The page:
A couple of years ago, British author Ian McEwan conducted an admittedly unscientific experiment. He and his son waded into the lunch-time crowds at a London park and began handing out free books. Within a few minutes, they had given away 30 novels.
Nearly all of the takers were women, who were "eager and grateful" for the freebies while the men "frowned in suspicion, or distaste." The inevitable conclusion, wrote McEwan in The Guardian newspaper: "When women stop reading, the novel will be dead."
And from NPR's Maureen Corrigan, "...there always comes a moment when I'm in the company of others -- even my nearest and dearest -- when I'd rather be reading a book." From Leave Me Alone, I'm Reading.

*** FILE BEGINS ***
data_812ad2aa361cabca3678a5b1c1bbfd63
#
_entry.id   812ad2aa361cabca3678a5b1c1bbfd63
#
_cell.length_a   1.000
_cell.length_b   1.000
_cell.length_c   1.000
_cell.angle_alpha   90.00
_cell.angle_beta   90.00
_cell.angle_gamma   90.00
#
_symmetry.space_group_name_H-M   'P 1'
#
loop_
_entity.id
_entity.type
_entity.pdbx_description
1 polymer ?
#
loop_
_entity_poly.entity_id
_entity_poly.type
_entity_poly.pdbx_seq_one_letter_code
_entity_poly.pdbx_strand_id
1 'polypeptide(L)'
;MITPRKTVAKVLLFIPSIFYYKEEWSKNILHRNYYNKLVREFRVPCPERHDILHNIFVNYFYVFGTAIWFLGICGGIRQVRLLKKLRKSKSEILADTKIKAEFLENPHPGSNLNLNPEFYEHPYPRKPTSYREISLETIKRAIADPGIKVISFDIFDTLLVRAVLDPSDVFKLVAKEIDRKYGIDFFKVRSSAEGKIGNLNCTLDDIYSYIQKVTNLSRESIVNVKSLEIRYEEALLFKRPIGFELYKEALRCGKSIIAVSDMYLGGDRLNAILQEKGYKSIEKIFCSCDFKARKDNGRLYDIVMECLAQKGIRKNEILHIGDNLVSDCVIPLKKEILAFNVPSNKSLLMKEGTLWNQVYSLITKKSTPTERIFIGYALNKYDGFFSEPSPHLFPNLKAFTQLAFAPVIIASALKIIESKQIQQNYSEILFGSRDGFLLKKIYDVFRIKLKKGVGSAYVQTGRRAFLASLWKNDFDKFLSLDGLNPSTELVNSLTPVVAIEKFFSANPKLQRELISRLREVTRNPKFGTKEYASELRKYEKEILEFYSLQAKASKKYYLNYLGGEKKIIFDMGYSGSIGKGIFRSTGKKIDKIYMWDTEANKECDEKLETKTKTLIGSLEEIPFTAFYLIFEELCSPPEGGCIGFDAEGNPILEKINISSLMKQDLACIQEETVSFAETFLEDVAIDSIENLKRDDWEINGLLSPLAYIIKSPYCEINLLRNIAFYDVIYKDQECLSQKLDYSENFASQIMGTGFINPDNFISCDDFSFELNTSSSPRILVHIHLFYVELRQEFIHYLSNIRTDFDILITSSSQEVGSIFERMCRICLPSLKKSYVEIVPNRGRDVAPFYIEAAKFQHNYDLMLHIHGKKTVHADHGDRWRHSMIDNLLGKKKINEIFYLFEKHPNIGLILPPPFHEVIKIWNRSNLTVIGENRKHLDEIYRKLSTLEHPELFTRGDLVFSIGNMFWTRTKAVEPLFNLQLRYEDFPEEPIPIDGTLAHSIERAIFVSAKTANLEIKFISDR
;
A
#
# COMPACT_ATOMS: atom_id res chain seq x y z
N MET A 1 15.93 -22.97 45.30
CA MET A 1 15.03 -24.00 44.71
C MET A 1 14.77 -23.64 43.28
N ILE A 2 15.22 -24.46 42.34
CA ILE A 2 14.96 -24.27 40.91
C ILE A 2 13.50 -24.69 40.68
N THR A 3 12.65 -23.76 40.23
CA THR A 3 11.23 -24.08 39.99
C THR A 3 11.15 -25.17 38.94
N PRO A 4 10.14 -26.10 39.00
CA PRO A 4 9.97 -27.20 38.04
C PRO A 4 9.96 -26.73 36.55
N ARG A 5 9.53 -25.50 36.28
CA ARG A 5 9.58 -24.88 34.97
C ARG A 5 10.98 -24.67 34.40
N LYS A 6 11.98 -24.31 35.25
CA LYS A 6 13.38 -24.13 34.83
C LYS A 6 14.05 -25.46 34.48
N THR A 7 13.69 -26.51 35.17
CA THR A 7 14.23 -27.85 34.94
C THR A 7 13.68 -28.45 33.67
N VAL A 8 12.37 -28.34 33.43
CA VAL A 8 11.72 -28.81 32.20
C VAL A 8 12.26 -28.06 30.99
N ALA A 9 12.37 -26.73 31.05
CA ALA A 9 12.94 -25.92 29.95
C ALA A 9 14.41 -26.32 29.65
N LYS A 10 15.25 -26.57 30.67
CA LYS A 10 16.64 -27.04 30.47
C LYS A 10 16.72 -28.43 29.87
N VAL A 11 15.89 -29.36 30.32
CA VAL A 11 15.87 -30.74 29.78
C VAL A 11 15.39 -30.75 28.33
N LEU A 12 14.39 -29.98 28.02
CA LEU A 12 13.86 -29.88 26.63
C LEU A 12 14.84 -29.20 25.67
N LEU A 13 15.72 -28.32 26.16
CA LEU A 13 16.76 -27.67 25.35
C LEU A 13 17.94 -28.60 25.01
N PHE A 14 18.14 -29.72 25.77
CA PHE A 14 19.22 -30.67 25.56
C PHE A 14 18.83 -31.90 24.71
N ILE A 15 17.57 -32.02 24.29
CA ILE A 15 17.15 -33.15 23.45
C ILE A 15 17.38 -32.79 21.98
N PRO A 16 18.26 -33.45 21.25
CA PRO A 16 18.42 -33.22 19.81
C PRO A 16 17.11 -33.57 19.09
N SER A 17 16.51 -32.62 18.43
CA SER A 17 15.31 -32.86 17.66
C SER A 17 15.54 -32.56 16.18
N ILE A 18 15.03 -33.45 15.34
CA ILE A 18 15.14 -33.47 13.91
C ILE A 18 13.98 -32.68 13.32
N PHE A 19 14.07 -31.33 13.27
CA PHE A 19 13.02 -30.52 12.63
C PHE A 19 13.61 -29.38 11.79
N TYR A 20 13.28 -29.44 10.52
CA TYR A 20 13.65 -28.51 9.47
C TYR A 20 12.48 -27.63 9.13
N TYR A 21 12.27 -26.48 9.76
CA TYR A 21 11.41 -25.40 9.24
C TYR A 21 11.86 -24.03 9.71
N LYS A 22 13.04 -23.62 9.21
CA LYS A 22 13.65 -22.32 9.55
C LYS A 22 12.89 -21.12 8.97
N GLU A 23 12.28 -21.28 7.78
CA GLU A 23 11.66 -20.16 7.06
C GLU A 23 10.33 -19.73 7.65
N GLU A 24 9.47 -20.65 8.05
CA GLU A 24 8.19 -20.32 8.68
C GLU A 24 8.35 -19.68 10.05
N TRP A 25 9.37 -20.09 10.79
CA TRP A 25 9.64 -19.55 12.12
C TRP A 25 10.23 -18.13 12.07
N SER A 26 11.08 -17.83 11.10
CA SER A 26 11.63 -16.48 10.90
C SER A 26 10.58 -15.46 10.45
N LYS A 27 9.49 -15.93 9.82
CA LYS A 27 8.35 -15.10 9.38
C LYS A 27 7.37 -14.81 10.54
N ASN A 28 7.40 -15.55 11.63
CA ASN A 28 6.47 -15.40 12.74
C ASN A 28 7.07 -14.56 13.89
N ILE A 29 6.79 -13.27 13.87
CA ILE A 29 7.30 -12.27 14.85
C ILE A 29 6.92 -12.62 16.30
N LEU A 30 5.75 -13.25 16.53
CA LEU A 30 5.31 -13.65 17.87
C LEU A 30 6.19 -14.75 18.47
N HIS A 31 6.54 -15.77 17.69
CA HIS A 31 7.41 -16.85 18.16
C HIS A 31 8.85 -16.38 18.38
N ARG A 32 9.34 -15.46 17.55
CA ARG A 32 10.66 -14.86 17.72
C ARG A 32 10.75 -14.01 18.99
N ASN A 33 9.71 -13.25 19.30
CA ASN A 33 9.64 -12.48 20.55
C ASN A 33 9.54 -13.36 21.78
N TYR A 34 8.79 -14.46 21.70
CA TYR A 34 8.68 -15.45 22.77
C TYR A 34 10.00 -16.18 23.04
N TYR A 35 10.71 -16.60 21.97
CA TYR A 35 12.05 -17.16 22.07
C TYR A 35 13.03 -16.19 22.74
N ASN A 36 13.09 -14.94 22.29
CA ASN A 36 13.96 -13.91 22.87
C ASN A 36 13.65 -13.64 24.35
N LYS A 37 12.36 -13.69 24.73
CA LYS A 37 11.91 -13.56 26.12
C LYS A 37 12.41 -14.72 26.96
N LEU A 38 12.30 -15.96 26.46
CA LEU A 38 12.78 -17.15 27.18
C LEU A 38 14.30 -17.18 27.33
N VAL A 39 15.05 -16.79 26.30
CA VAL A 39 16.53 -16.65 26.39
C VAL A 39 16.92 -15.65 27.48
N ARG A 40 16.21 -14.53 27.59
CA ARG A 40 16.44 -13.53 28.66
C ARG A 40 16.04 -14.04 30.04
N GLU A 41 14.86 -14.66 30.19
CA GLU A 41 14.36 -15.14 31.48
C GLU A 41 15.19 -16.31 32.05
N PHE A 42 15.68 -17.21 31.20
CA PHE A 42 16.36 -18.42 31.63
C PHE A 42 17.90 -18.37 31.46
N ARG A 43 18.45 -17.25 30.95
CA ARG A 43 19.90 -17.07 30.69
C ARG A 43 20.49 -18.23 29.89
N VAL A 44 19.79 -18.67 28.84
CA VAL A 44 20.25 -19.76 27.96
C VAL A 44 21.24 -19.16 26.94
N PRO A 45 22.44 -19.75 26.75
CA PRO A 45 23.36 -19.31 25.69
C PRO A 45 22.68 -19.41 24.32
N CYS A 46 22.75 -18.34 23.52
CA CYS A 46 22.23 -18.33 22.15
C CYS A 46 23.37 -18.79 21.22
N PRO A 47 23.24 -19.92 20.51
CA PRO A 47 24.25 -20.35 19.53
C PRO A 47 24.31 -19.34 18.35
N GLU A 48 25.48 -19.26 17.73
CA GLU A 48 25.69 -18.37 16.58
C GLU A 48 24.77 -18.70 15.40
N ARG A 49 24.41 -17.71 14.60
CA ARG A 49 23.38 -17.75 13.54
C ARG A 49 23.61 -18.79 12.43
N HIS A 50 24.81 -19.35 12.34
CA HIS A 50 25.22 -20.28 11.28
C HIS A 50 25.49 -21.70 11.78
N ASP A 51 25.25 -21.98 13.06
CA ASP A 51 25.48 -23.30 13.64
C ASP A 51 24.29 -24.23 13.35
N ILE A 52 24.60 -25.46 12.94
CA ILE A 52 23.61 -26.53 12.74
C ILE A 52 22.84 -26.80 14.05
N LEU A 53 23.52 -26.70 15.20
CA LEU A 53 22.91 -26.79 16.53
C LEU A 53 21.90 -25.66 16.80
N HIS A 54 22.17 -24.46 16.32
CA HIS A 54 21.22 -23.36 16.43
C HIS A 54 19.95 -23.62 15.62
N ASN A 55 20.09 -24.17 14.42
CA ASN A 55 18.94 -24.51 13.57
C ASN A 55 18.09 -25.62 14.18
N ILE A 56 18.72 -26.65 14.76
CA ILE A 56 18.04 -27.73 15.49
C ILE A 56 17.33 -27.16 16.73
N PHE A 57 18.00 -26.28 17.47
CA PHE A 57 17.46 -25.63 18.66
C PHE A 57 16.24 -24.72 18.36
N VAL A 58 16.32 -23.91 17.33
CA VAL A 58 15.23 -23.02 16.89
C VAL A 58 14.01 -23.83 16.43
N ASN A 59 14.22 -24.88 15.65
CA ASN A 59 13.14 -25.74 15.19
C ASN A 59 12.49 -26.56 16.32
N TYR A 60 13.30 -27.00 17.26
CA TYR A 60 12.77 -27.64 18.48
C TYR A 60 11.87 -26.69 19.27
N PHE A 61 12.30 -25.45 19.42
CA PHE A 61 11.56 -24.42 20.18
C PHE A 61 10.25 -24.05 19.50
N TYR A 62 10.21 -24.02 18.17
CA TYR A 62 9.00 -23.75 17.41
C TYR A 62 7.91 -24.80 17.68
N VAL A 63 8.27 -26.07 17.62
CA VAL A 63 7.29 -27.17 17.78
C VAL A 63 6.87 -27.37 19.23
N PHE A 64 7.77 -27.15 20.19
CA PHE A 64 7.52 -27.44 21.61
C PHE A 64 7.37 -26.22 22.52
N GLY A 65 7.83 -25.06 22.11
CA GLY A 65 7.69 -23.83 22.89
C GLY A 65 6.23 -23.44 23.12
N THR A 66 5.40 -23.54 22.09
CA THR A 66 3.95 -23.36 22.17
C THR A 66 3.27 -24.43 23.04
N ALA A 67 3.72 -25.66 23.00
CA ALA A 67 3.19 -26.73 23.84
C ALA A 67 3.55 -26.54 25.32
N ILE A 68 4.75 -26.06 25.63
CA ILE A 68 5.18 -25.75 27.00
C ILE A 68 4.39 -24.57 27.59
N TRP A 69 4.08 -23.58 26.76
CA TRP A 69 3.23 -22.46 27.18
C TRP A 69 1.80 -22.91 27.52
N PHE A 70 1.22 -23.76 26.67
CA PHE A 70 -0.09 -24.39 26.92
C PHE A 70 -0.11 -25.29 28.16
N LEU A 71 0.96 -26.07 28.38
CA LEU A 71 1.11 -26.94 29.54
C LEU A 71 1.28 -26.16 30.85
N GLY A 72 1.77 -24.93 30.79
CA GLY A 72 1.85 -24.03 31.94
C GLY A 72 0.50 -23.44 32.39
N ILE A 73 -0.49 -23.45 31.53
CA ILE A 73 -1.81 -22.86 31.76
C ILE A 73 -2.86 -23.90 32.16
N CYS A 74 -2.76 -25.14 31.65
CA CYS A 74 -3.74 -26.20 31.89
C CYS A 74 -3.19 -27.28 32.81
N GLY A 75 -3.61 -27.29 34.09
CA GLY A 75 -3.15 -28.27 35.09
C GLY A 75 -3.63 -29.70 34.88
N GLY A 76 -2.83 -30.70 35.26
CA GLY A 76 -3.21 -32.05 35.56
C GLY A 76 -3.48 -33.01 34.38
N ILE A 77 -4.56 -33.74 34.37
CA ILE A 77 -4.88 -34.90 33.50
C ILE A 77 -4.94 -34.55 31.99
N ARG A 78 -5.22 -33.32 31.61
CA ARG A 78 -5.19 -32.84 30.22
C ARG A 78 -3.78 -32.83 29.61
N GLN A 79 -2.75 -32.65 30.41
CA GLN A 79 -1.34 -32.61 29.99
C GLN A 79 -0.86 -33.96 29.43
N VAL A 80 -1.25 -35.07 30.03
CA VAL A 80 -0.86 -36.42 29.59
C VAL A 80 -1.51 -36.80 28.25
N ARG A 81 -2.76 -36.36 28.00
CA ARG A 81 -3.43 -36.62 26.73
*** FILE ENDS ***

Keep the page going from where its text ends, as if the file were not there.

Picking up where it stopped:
I suppose that could get to be a problem if it happens before you're ever in anyone's company. It does happen to me, but not as frequently as it might. Example: Do I want to go to the library and vote on the proposed expansion, meanwhile meeting half the people I know in town, hearing their side of it and killing a couple of hours, or, do I just stay home and read? The expansion was voted down by a huge majority. Anyway, I like our library the way it is.